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Programmer16

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Well, I was pretty unmotivated today. I pretty much just laid on the floor all day staring at the TV. I went to settle into my normal routine (switching back and forth between TLCoM and Project Asrion, but we seem to be having issues with the network or something (I got halfway through an update and had some conflicts. So I resolved them and then the network dropped or something.) So, I decided to just do a few things on Project Asrion and head to bed.

So, I implemented ray-picking for objects:

Selected Meshy



Selected MeshyJr


And since that only took a few minutes I decided to move onto lighting. That didn't turn out so well[sad]. I think the problem is in the mesh or something (screwed up normals; maybe not though.) Anyway, in the following screenshots, the light moves to the selected mesh:




Or, then again that may be how it should look. I haven't had much practice with lights.

My lack of 3D knowledge is really becoming a roadblock lol. For instance, when my camera moves into the negative Z, all of my meshes disappear and I have no clue why lol.

Edit: I'm thinking the above problem has to do with my camera code (duh, right?) Anyway, I do have something really wierd going on:

D3DXMATRIX ViewMatrix, RotX, RotY, RotZ;
D3DXMatrixRotationX(&RotX, D3DXToRadian(CameraYaw));
D3DXMatrixRotationY(&RotY, D3DXToRadian(CameraPitch));
D3DXMatrixRotationZ(&RotZ, D3DXToRadian(CameraRoll));

D3DXVECTOR3 Movement = D3DXVECTOR3(0.0f, 0.0f, 0.0f);

if(this->KeyStates[VK_LEFT] || this->KeyStates[VK_NUMPAD4])
Movement.x += (1.0f * (1.0f / DeltaTime));

if(this->KeyStates[VK_RIGHT] || this->KeyStates[VK_NUMPAD6])
Movement.x -= (1.0f * (1.0f / DeltaTime));

if((this->KeyStates[VK_UP] || this->KeyStates[VK_NUMPAD8]) && !this->KeyStates[VK_CONTROL])
Movement.y += (1.0f * (1.0f / DeltaTime));

if((this->KeyStates[VK_DOWN] || this->KeyStates[VK_NUMPAD2]) && !this->KeyStates[VK_CONTROL])
Movement.y -= (1.0f * (1.0f / DeltaTime));

if((this->KeyStates[VK_UP] || this->KeyStates[VK_NUMPAD8]) && this->KeyStates[VK_CONTROL])
Movement.z -= (1.0f * (1.0f / DeltaTime));

if((this->KeyStates[VK_DOWN] || this->KeyStates[VK_NUMPAD2]) && this->KeyStates[VK_CONTROL])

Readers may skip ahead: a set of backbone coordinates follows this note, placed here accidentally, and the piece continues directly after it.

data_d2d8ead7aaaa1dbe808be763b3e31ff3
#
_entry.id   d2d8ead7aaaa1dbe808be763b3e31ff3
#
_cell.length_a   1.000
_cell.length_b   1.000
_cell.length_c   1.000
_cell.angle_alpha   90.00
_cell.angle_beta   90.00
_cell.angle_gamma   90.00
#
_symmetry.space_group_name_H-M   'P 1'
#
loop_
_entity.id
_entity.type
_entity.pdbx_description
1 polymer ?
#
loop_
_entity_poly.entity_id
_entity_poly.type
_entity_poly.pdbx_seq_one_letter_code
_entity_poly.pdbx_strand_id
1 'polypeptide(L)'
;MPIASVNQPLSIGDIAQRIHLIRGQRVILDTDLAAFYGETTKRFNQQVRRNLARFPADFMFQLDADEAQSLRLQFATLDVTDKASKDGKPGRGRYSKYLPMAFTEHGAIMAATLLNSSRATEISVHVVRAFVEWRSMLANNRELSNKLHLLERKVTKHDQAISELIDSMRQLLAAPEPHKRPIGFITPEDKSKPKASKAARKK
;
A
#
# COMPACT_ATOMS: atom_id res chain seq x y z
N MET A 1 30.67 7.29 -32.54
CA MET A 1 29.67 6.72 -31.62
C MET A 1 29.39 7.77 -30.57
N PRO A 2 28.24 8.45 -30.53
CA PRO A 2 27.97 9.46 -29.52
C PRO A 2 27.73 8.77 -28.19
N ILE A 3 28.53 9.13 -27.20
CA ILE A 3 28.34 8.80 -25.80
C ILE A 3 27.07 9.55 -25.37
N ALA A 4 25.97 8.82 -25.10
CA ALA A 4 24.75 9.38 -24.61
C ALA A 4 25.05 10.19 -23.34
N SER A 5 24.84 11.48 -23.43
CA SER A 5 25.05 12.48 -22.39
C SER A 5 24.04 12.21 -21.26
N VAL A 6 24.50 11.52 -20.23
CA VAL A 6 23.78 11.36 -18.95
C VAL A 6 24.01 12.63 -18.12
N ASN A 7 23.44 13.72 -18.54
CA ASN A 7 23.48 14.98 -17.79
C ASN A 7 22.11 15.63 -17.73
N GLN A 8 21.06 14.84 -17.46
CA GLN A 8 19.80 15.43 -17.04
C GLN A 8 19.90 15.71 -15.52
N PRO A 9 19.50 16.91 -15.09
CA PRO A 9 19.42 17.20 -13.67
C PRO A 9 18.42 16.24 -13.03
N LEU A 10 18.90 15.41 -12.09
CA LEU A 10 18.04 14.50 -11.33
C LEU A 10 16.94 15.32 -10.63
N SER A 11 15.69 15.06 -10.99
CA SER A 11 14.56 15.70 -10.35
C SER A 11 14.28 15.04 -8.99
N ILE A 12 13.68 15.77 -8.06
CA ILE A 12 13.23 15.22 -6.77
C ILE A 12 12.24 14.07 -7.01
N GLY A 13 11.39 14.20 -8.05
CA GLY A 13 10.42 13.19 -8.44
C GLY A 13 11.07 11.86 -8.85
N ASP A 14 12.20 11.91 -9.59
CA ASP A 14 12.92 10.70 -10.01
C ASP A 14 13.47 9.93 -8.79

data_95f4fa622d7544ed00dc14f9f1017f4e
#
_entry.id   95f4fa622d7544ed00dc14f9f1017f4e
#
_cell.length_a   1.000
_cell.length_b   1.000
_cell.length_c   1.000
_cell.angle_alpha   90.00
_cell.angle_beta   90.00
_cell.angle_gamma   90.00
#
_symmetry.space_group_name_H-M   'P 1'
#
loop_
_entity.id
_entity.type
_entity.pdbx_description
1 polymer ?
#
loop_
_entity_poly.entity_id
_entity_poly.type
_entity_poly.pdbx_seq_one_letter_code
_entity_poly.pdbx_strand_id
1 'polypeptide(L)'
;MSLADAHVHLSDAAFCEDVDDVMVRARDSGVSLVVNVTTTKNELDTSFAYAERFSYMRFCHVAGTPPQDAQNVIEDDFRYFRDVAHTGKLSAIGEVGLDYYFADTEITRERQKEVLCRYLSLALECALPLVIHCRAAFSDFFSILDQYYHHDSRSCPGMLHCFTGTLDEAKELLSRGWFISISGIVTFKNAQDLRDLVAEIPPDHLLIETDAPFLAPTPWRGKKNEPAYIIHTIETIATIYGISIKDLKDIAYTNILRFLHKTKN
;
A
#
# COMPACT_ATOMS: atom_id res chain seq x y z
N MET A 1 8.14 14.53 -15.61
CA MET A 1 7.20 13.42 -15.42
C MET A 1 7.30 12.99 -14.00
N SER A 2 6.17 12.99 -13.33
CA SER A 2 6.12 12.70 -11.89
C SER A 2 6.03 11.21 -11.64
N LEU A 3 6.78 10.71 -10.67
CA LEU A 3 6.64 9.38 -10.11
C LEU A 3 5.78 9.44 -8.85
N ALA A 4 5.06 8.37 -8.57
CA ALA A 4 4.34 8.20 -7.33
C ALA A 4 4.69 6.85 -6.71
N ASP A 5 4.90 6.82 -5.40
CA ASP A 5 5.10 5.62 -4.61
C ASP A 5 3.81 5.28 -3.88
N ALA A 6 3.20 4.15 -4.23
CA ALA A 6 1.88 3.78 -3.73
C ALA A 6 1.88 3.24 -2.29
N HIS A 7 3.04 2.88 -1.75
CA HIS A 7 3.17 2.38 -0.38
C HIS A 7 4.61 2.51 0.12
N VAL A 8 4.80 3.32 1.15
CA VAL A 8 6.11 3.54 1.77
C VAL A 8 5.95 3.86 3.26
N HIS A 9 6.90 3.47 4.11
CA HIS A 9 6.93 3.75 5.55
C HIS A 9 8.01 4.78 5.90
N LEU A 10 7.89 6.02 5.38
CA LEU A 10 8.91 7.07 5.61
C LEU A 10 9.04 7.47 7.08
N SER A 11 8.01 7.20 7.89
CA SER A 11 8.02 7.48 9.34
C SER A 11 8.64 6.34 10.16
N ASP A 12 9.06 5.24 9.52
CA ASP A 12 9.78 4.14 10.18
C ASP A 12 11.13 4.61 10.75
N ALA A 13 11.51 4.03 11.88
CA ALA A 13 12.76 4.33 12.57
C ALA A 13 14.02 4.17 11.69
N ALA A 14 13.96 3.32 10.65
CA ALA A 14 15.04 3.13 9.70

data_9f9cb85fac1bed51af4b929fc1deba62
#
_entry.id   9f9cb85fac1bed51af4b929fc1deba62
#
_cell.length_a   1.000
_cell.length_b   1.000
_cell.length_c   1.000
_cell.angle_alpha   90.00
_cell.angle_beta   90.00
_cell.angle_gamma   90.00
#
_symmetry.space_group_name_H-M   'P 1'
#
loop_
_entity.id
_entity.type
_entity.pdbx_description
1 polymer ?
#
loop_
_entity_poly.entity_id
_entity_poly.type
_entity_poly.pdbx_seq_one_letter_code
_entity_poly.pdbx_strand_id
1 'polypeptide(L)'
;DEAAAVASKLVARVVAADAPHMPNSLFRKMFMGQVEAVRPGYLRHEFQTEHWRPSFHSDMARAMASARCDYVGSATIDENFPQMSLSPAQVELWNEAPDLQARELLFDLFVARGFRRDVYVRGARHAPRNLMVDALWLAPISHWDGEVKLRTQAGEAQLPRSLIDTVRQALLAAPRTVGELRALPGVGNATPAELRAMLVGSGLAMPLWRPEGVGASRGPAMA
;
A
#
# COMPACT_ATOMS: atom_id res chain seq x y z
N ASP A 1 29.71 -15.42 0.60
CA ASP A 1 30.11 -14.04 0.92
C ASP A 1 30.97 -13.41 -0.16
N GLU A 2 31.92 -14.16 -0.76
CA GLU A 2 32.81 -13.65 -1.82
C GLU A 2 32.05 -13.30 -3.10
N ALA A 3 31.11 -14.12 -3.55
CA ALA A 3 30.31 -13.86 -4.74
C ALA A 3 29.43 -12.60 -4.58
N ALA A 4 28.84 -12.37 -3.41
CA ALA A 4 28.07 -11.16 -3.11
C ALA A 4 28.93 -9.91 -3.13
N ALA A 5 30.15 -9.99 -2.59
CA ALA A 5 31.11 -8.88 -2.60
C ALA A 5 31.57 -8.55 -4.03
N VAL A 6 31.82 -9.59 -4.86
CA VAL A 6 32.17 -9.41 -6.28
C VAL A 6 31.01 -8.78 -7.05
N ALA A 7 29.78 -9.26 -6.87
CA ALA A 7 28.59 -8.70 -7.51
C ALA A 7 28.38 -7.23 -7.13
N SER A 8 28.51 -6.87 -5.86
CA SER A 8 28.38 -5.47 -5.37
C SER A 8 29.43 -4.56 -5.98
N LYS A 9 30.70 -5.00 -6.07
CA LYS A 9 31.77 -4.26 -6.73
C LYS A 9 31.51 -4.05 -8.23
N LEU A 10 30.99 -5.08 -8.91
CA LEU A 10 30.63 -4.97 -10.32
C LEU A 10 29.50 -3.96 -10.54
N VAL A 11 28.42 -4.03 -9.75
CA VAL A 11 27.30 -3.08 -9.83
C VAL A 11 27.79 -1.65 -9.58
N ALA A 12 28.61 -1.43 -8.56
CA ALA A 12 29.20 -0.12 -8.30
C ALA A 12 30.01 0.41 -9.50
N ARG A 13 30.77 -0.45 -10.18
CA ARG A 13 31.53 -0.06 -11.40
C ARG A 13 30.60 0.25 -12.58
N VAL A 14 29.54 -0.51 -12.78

Movement.z += (1.0f * (1.0f / DeltaTime));

D3DXVec3TransformCoord(&Movement, &Movement, &(RotX * RotY * RotZ));
CameraX += Movement.x;
CameraY -= Movement.y; //<-- THIS LINE
CameraZ += Movement.z;


Okay, with that code, when I press up or down, it slides just how I want it to. It moves according to the angle of the terrain (it goes toward and away from the terrain, instead of up and down.) BUT, if I change it to +=, it does move up and down.
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Welcome to 3D :). Might want to check what your near and far planes set at and make sure you're not just clipping out the meshes as you are moving away.

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That lighting actually looks correct.

Here's what's happening. You are doing vertex lighting. You are calculating the light value at each vertex using the vertex normal. The vertex normal is an average of the surface normal of every face that shares that vertex. Therefore, those edges closer to the camera point towards it, and those farther away point away. If, instead of using the vertex normal, you used the surface normal, you should see correct results. Are you using OpenGL? If so, prototype it in immediate mode before you switch it back to vertex buffers.

All in all, I can tell you why it looks like that, but can't tell you anyway to fix it other than 'draw in immediate mode and calculate the vertex lighting yourself' because I never got anything 3d out of the experimentation stage, and I always used immediate mode stuff.

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Quote:
Original post by Deyja
That lighting actually looks correct.

Here's what's happening. You are doing vertex lighting. You are calculating the light value at each vertex using the vertex normal. The vertex normal is an average of the surface normal of every face that shares that vertex. Therefore, those edges closer to the camera point towards it, and those farther away point away. If, instead of using the vertex normal, you used the surface normal, you should see correct results. Are you using OpenGL? If so, prototype it in immediate mode before you switch it back to vertex buffers.

All in all, I can tell you why it looks like that, but can't tell you anyway to fix it other than 'draw in immediate mode and calculate the vertex lighting yourself' because I never got anything 3d out of the experimentation stage, and I always used immediate mode stuff.


I figured it had something to do with the normals, but I was thinking that the tiles further back should be all black, not partially lit. I'm not really going to worry about it right now, once I implement my shader system I'll fix it since I'll probably do lighting via shaders.

I'm using Direct3D not OpenGL.

Thanks! And btw, I'm still working on your tiles. Sorry it's taking so long =/.

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Quote:
Original post by MARS_999
Maybe you should move to GL! :) Join us and see what you have been missing!


I already know what I'm missing. Horrible C style syntax and a lack of OO design. No thanks, I'll stick with Direct3D[razz].

Seriously though, I had plans to learn OpenGL after I finish my projects.

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